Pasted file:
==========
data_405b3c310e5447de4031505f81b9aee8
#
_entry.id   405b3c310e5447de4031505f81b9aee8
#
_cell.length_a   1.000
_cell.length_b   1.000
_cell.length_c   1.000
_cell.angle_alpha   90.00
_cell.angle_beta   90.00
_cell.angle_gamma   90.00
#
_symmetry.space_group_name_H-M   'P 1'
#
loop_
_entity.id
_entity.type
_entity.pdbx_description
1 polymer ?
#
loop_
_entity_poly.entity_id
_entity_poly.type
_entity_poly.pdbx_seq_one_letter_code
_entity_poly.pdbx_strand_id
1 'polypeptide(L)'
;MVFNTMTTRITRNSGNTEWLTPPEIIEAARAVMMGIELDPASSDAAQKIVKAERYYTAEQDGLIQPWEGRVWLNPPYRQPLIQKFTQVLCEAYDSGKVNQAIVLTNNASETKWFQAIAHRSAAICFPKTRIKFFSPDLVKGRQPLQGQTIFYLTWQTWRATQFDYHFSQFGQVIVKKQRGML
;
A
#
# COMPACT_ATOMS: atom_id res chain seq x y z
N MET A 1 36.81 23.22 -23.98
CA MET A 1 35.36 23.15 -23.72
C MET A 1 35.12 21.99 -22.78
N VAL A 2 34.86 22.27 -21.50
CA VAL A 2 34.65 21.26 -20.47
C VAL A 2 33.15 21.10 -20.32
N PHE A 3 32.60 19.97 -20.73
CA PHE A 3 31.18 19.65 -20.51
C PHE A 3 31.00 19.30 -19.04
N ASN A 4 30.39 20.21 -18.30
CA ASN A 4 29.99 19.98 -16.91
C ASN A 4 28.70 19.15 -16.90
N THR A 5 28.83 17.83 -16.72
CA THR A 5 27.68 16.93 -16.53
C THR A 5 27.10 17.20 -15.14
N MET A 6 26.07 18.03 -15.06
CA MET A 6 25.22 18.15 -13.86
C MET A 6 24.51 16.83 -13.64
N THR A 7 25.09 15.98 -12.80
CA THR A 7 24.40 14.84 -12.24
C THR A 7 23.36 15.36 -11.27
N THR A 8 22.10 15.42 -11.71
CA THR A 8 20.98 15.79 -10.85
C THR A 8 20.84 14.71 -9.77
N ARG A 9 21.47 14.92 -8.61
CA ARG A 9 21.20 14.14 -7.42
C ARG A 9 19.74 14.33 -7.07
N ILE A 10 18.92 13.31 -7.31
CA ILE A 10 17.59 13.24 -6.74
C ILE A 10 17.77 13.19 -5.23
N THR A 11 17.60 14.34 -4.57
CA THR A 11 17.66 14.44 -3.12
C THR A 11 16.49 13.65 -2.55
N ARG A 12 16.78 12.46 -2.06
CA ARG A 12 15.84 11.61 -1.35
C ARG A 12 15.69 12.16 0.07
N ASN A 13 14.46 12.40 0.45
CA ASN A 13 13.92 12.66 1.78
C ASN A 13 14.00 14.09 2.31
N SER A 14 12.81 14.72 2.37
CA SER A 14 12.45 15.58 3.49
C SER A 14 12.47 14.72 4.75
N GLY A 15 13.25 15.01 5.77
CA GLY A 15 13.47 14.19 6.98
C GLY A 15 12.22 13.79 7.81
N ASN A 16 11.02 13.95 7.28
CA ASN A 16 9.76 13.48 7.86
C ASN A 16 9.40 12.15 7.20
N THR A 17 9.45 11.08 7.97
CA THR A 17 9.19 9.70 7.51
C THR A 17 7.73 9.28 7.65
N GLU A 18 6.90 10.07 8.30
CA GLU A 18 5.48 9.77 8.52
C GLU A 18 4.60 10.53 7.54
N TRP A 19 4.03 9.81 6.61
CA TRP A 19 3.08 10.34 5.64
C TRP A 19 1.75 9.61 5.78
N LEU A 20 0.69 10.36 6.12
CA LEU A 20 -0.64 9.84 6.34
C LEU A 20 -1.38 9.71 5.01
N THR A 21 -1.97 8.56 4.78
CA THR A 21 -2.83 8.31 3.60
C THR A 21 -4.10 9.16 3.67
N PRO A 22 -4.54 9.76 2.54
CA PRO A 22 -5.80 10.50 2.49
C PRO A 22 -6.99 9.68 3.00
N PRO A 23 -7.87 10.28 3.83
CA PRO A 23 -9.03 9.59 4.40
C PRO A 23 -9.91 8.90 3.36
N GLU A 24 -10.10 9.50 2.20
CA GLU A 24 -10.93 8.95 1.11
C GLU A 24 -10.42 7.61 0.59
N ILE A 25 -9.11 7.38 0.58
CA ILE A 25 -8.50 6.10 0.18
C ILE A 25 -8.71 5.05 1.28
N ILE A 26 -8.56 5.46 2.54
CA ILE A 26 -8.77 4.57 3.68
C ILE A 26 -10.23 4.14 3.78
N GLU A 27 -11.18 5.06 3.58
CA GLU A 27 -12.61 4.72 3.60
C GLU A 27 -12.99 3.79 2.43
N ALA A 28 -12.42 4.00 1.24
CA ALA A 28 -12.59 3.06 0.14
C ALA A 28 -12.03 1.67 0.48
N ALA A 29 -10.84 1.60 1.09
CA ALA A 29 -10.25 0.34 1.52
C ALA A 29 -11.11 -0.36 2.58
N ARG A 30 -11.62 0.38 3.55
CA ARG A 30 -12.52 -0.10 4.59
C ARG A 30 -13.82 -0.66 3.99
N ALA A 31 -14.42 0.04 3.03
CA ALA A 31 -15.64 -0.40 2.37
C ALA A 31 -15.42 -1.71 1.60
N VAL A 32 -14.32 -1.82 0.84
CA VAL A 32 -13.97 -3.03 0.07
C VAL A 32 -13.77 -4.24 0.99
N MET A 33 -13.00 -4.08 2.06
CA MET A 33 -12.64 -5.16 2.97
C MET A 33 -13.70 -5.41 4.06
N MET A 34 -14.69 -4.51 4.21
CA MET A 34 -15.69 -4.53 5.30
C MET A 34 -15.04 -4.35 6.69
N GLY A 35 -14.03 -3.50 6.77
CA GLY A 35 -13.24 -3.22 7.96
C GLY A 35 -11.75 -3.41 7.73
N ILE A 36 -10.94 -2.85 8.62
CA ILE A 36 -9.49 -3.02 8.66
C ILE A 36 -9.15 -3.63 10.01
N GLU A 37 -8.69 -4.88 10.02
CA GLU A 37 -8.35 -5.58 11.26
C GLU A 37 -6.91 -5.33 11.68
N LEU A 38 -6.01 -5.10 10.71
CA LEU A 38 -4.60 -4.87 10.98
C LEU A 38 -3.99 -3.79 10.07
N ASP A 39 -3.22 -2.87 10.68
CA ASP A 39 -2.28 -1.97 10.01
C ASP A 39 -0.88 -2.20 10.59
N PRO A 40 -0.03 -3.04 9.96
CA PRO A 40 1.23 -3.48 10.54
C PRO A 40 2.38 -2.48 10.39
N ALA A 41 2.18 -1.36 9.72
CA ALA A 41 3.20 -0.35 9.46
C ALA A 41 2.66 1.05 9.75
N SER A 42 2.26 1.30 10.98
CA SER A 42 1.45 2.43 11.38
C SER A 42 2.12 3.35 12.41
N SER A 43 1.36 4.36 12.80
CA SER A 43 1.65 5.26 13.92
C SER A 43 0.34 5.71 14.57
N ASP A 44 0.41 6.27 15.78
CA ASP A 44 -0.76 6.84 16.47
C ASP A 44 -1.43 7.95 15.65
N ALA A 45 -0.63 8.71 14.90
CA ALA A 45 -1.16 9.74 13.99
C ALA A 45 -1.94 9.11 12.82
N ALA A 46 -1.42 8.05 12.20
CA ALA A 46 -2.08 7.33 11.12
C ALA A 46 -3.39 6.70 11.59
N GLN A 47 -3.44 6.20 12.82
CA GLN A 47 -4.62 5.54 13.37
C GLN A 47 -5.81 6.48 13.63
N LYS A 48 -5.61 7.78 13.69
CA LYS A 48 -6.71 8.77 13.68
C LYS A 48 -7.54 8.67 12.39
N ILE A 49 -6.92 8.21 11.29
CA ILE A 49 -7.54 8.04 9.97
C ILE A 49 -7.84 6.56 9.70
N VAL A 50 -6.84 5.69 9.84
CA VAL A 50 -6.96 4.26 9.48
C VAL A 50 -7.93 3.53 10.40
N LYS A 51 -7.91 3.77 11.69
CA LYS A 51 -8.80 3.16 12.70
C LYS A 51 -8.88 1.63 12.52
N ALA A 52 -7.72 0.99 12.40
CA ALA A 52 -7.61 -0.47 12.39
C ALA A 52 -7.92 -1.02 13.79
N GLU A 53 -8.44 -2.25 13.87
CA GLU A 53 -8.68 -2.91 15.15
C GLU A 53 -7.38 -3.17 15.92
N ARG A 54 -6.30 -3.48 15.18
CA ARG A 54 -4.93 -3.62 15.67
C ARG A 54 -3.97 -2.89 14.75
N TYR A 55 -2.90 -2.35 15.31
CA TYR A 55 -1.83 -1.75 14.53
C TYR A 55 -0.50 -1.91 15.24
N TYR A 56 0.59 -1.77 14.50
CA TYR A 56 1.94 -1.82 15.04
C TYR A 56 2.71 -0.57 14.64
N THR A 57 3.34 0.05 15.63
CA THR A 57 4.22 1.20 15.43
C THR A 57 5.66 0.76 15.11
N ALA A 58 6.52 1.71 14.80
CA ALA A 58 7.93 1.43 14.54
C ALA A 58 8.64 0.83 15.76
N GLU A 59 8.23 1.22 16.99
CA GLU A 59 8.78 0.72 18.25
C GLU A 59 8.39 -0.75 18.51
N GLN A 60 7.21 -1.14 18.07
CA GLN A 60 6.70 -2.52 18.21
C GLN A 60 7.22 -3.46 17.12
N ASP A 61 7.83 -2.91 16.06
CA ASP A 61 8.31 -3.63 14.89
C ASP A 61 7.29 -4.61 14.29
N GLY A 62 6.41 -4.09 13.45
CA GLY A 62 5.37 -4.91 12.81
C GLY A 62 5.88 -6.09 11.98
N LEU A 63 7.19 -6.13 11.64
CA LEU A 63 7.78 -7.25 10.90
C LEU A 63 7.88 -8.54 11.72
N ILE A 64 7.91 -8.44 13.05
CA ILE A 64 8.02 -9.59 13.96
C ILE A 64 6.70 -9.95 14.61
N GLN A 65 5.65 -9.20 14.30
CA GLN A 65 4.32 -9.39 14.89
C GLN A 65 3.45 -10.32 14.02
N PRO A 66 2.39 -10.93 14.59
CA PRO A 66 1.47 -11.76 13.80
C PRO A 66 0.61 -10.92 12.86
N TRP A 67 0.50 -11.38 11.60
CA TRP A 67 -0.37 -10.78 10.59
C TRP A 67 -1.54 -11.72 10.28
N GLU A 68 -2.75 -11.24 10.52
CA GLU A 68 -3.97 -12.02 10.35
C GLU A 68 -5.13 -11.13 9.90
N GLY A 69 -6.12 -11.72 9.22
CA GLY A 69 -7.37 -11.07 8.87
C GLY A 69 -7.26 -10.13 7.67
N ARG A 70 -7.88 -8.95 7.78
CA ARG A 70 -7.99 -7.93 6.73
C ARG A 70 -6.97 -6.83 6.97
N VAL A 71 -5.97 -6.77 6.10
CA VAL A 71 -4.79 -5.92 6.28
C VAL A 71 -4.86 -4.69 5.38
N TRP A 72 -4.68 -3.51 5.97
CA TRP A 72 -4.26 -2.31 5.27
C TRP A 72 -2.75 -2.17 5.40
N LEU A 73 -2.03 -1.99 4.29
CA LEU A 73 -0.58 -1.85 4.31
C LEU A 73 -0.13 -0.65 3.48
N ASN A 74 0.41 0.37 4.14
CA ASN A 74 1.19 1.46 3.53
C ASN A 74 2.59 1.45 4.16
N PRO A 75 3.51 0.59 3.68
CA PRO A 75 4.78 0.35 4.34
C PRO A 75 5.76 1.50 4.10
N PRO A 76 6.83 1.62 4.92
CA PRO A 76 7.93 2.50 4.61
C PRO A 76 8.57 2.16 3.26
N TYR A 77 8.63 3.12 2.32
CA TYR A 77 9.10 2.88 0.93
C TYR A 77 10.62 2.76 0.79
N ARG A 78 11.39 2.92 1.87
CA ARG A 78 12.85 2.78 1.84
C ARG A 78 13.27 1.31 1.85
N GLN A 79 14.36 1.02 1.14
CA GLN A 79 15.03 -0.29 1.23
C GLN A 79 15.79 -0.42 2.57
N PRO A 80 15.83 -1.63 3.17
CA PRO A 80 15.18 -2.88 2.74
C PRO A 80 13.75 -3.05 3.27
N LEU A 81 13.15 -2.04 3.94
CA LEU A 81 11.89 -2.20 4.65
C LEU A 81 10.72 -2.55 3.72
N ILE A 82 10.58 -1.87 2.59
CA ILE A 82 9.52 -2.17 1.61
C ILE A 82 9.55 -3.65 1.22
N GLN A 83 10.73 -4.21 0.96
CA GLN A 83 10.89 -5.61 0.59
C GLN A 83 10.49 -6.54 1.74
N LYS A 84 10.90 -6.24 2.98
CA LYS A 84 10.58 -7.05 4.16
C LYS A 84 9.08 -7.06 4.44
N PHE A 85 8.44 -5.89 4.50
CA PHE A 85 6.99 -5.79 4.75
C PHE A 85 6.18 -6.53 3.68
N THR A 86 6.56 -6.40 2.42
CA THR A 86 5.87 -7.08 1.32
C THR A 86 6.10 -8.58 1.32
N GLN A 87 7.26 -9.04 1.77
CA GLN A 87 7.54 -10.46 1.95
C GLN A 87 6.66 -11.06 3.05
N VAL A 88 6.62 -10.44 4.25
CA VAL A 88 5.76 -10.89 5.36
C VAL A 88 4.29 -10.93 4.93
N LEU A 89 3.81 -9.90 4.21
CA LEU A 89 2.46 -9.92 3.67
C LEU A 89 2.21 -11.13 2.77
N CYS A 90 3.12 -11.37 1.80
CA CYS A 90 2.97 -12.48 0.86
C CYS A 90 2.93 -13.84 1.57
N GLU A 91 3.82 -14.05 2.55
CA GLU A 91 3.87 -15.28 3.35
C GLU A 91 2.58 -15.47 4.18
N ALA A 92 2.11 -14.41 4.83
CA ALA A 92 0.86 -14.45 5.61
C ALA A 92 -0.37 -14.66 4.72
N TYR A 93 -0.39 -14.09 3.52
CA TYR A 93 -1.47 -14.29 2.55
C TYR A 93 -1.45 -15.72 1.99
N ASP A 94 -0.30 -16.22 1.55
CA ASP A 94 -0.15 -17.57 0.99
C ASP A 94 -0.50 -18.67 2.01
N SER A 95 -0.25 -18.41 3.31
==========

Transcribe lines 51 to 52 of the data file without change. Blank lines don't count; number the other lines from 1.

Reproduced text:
C THR A 7 23.36 15.36 -11.27
N THR A 8 22.10 15.42 -11.71